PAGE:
D&D 5E [+] What can D&D 5E learn from video games?

Following up on this idea, I haven’t really played any MOBAs myself, but I did get into Overwatch for a bit, which combines MOBA elements with FPS gameplay, and one thing I noticed is that tanks there do manage aggro, in a sense. It’s just that instead of “agro” being a numerical value that you increase or decrease with your abilities and the computer uses to determine NPC behavior, you manage the other players’ actual attention by selectively applying pressure. The enemy team knows it’s not in their best interest to shoot at you (assuming you’re the tank) because you’re the hardest character on your team to kill. Your job is to pressure them, to make yourself enough of a problem that they can’t afford to ignore you, even though they know that shooting at you is literally less valuable than shooting at your team’s healers or DPS characters. Accordingly, a lot of tank characters are just as offensively powerful as, or even more offensively powerful than, the DPS characters, with DPS characters’ main advantage over tanks actually being their mobility.

4e’s marking mechanics and various Defender powers imitated aggro-as-numerical-value from MMOs. But since that proved unpopular, maybe 5e would do better to embrace the aggro-as-pressure model from MOBAs.
It sounds like how it works (when it works) in some other ttrpgs like 5e and PF2 - you're defense options are "be hard to land an attack on" (ie paladin) "be hard to kill when hit" (ie barbarian) and "don't be there when they want to hit you" (ie rogue). This works well enough in my play experience - enemies don't ignore divine smites just because the paladin had plate and a shield - they try to find way to deal with the paladin quickly (but that means the wizard has time to set up some crazy stuff).
 

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Reynard

Legend
There's actually an RPG that does this. Icon. Each class has a limit break technique that they learn at level 2 or 3 or around there. I'm not 100% sure on how the rules for it work, but if I remember correctly you spend a particular resource to perform the limit break and this resource is gained by deliberately NOT resting between combats.
Limit Breaks appeared in Exalted 1E many, many years ago.
 





overgeeked

B/X Known World
I think there were complaints but it was not a showstopper. Not like the rage and scorn for stuff like "Come and Get it" or the very idea of Daily and encounter powers.
Marking was weak sauce re: aggro or focus management. A minor penalty for not attacking the defender isn’t enough for a non-computer. Something like advantage to hit the tank and disadvantage to hit anyone else would work better. The idea being to make it too good to pass up.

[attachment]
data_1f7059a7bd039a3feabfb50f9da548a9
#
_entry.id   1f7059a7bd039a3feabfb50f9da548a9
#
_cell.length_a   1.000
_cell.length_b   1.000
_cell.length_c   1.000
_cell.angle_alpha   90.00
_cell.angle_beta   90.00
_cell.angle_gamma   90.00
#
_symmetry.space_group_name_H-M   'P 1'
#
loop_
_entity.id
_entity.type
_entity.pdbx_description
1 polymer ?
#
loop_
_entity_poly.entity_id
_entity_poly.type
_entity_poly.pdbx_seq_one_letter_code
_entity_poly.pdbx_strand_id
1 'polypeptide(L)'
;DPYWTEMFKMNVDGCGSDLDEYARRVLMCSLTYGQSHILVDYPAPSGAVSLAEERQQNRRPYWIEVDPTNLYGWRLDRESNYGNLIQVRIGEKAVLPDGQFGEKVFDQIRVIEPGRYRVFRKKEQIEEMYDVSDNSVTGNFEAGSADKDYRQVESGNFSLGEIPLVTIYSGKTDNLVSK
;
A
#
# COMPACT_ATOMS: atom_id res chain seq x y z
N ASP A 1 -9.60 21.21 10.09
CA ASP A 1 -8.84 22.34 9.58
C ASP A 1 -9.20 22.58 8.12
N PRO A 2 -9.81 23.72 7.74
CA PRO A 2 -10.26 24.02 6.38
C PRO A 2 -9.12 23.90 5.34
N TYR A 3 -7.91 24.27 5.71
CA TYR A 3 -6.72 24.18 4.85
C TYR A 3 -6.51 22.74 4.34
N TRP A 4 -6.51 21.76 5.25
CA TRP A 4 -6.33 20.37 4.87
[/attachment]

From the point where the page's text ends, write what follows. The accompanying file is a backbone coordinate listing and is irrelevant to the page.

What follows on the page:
Marking was weak sauce re: aggro or focus management. A minor penalty for not attacking the defender isn’t enough for a non-computer. Something like advantage to hit the tank and disadvantage to hit anyone else would work better. The idea being to make it too good to pass up.
Most of the actual marking powers were pretty good, but marking alone was weak. Definitely a salvageable idea.

But making it core to the game was one of the too-far steps 4e took. Admittedly I probably wouldn't have tried it without being forced to, but at this point I'd gladly grab aegis of assault on any 5e gish character. It's dashed effective. I just wouldn't try to make it a core class feature of a swordmage class (and would hesitate to make it a subclass feature rather than just a spell)
 

overgeeked

B/X Known World
Most of the actual marking powers were pretty good, but marking alone was weak. Definitely a salvageable idea.

But making it core to the game was one of the too-far steps 4e took. Admittedly I probably wouldn't have tried it without being forced to, but at this point I'd gladly grab aegis of assault on any 5e gish character. It's dashed effective. I just wouldn't try to make it a core class feature of a swordmage class (and would hesitate to make it a subclass feature rather than just a spell)
Swordmage was the best. Loved that class so much. Loved the kite-tanking style. So much fun. Focus on the teleports and bamf around the map. The single most fun class I’ve ever played in a branded D&D game.
 

Charlaquin

Goblin Queen (She/Her/Hers)
It sounds like how it works (when it works) in some other ttrpgs like 5e and PF2 - you're defense options are "be hard to land an attack on" (ie paladin) "be hard to kill when hit" (ie barbarian) and "don't be there when they want to hit you" (ie rogue). This works well enough in my play experience - enemies don't ignore divine smites just because the paladin had plate and a shield - they try to find way to deal with the paladin quickly (but that means the wizard has time to set up some crazy stuff).
I think that’s how it should work in theory. The problem, in my experience, is that the characters who should be the tanks don’t really have the tools to apply enough pressure to make themselves a higher priority target than the casters. I think this may be due in large part to the fact that the tanky classes are usually more focused on single-target damage, while the casters are the ones with the AoE. Not sure about true MOBAs, but a least in Overwatch, this tends to be the opposite. Tank heroes kits are built around allowing them to take space. Different heroes accomplish this in different ways, but generally they have some way to mitigate damage to themselves and/or nearby enemies, ways to do heavy damage to and/or debilitate single targets, and ways to occupy multiple targets. DPS heroes rarely have much AoE capabilities, and when they do they’re usually more about area denial rather than mass killing power. And the supports are generally the squishiest, in contrast to D&D where they’re often pretty sturdy.
 

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